Being ‘prescient’ as a farmer makes it so an agriculturalist can be more flexible in all aspects of managing your fields. In addition to this, a farmer has better accuracy of data. This makes decision making all the more easier. Questions like: what, when and how to plant, as well as financial issues, insurance dilemmas and equipment decisions are all made easier with precision farming.

Market Changes

Many Partnerships and acquisitions of original equipment manufacturers (OEMs) and precision agriculture innovators have resulted in a network for distribution for all the latest equipment.

There remain three main OEMs: AGCO, backed by Topcon Positioning Systems; Deere & Co, CNH Global, backeded by Trimble Navigation; and Ag Leader/Novariant, backed by AutoFarm. Each of these leaders of the industry have teamed up with those at the head of precision agriculture to keep their competitive edge.

Such alliances push the companies to make not just hardware, but also data management solutions and software. They also push the OEMs to keep inventing instead of turning their focus onto distribution and development of deals. These alliances make it so the OEMs and the industry leaders both can play to their talents without risking too much.

These alliances are very important for the precision agriculture industry. Quality, usability, customer access, marketability and product support will be the marks of success of these alliances.

The Future

Good land for farming is becoming scarcer and scarcer and also degraded. The idea that precision agriculture is more sustainable makes it attractive globally. Even so, without Big Data, precision agriculture would have no future.

Systems, both hardware and software, are becoming more user-friendly and are more centered on data management that helps farmers in decision making in both planting and insurance. Hopefully, farmers will be empowered to be more and more proactive.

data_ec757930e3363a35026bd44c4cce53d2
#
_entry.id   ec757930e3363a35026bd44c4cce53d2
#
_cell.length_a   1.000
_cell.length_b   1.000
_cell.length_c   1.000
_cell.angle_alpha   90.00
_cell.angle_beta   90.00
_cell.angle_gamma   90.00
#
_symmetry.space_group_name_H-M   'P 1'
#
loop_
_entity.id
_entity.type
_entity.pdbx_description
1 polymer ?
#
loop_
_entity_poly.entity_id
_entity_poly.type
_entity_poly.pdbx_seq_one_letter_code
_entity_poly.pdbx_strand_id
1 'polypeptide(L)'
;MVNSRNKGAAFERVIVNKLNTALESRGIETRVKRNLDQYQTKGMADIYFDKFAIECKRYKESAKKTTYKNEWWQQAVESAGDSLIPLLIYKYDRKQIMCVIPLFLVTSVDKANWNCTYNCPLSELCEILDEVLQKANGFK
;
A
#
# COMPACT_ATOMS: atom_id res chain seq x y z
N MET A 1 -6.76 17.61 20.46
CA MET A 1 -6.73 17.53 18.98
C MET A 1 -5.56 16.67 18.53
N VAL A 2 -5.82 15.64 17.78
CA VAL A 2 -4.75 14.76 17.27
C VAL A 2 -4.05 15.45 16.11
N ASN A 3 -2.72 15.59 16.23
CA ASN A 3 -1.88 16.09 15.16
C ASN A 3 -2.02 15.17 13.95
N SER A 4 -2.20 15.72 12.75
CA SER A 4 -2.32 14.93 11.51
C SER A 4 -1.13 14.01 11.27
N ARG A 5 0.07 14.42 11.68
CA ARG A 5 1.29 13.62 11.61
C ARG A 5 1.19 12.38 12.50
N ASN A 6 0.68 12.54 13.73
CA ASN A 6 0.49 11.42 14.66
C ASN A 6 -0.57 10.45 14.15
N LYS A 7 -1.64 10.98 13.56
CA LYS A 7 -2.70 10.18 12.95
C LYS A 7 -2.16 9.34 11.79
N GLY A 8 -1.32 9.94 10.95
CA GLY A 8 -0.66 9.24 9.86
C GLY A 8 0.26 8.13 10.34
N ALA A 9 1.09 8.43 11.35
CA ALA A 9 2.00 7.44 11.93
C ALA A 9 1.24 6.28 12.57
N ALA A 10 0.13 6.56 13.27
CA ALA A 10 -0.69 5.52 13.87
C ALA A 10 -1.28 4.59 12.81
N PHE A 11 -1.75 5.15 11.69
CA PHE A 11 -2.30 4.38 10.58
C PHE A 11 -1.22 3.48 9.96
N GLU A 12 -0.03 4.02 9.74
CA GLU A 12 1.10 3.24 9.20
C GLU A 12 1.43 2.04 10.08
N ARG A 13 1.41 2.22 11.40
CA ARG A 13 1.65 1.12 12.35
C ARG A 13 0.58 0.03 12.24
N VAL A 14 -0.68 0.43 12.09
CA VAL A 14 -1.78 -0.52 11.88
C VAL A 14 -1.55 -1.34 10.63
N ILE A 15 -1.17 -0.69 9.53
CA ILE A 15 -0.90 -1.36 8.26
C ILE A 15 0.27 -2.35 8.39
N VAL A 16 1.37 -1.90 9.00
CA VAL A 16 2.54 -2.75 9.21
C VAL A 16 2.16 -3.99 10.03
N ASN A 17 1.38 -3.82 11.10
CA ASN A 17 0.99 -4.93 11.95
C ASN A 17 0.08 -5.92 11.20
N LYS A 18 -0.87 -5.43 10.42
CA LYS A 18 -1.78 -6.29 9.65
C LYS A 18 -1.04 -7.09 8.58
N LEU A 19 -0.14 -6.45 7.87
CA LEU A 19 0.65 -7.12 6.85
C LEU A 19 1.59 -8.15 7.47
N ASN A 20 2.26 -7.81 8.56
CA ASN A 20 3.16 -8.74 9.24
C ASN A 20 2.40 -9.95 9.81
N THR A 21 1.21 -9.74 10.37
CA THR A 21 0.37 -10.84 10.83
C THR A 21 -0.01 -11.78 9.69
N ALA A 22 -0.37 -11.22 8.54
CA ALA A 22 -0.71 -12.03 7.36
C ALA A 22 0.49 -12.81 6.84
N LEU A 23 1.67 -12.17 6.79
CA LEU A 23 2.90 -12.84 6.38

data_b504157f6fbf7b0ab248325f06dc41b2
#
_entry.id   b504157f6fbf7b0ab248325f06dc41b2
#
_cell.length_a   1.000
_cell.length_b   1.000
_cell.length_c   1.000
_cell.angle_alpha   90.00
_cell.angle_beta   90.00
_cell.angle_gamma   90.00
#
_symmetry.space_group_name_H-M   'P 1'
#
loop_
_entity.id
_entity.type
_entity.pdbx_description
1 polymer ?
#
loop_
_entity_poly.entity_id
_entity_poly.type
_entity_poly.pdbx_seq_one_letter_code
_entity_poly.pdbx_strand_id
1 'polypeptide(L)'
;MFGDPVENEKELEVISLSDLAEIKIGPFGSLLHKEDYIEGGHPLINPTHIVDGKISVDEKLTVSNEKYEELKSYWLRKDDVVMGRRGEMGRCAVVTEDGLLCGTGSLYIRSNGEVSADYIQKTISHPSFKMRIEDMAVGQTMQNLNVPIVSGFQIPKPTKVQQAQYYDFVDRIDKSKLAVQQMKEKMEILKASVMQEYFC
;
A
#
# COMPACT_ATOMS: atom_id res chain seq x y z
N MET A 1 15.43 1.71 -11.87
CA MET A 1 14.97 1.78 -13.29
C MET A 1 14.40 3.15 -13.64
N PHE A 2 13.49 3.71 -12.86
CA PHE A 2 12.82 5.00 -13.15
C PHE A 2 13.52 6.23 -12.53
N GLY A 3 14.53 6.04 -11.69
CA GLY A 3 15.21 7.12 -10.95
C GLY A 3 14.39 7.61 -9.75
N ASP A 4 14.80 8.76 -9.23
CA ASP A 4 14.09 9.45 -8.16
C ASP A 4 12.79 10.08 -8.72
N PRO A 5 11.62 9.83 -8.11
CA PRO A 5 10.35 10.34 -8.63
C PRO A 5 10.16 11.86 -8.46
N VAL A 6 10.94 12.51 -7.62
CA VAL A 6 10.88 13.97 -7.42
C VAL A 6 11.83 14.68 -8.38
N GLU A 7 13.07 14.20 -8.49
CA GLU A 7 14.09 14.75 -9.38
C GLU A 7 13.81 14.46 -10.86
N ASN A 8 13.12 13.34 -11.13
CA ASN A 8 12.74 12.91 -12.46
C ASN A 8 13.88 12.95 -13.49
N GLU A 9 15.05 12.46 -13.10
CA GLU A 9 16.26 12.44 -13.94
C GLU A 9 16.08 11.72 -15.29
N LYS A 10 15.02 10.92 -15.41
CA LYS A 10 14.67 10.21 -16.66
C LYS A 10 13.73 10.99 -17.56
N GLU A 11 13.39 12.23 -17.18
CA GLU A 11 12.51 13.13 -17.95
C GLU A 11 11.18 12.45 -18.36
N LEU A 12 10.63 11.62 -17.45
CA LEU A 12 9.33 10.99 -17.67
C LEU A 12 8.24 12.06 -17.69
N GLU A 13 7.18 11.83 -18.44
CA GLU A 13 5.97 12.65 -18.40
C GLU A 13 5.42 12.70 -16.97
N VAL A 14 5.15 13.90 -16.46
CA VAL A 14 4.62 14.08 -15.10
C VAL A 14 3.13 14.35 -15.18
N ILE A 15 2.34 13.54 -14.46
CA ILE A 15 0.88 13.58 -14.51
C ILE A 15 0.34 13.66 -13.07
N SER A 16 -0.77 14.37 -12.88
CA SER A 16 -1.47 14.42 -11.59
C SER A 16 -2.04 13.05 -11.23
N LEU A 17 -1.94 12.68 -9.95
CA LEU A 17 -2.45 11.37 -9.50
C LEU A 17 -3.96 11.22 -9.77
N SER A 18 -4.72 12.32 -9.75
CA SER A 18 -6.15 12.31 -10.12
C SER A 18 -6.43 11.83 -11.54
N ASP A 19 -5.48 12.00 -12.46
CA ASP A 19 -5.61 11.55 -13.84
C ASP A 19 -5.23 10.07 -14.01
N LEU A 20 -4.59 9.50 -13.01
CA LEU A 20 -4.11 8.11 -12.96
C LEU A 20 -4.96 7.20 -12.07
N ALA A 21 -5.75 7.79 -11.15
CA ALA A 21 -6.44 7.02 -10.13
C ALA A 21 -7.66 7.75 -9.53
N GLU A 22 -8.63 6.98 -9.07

It is evident that younger farmers will be earlier adopters of precision technology. Not only are the younger generation more apt to try new things, they are also more educated about the benefits of precision technology. As leasing farmland increases, more and more farmland will be available to these young farmers who are keen to incorporate precision technology.

The equipment will also see further improvements in the future. Things such as remote monitoring which can be used for diagnostics make it possible to troubleshoot different systems (like tractors, and other equipment) in real time.

Of the new technologies introduced in the precision agriculture industry, optical crop sensing might be a game changer. Optical crop sensing makes it possible to manage application while being site-specific. This makes variable rate application even more of a viable option because it uses information from infrared scans that can be gathered rain or shine, night or day.

Look out for the unmanned aviation vehicle (UAV). Using a UAV, a farmer can survey many farm activities like moisture, crop health and fertilizer application. President Obama’s 2012 FAA Modernization and Reform Act has a goal of integrating UAVs into U.S. airspace in 2015. Now, six research sites in the U.S. are working out how UAVs can further precision farming.

In the future, we can expect more acquisitions, partnerships and alliances, but only in the software sector of this industry. Software innovations have the potential to add great value to the industry, since such software systems are easily integrated, adding instant benefits. The global agricultural market is ready for acquisitions and mergers in this sector as new software will be in high demand.

As precision agriculture becomes cheaper and more available, the industry will make inroads into Eastern Europe, China and Latin America. While each area will have its own problems that precision agriculture will address (depending on geographic, demographic, and environmental factors), accuracy, environmental concerns and data-driven solution will surely be important issues.

Understandably, profit is the driver for change globally. For the precision agriculture industry, every market has different problems that need addressing. Latin America has many crops and many people to work those farms. This is a perfect market for data-management software. European farmers are more concerned about environmental impact and thus need precision technology to help with that issue. With it’s booming population, asian farmers need solutions to feed the growing population. The many rural farmers also need a way to learn about farming innovations.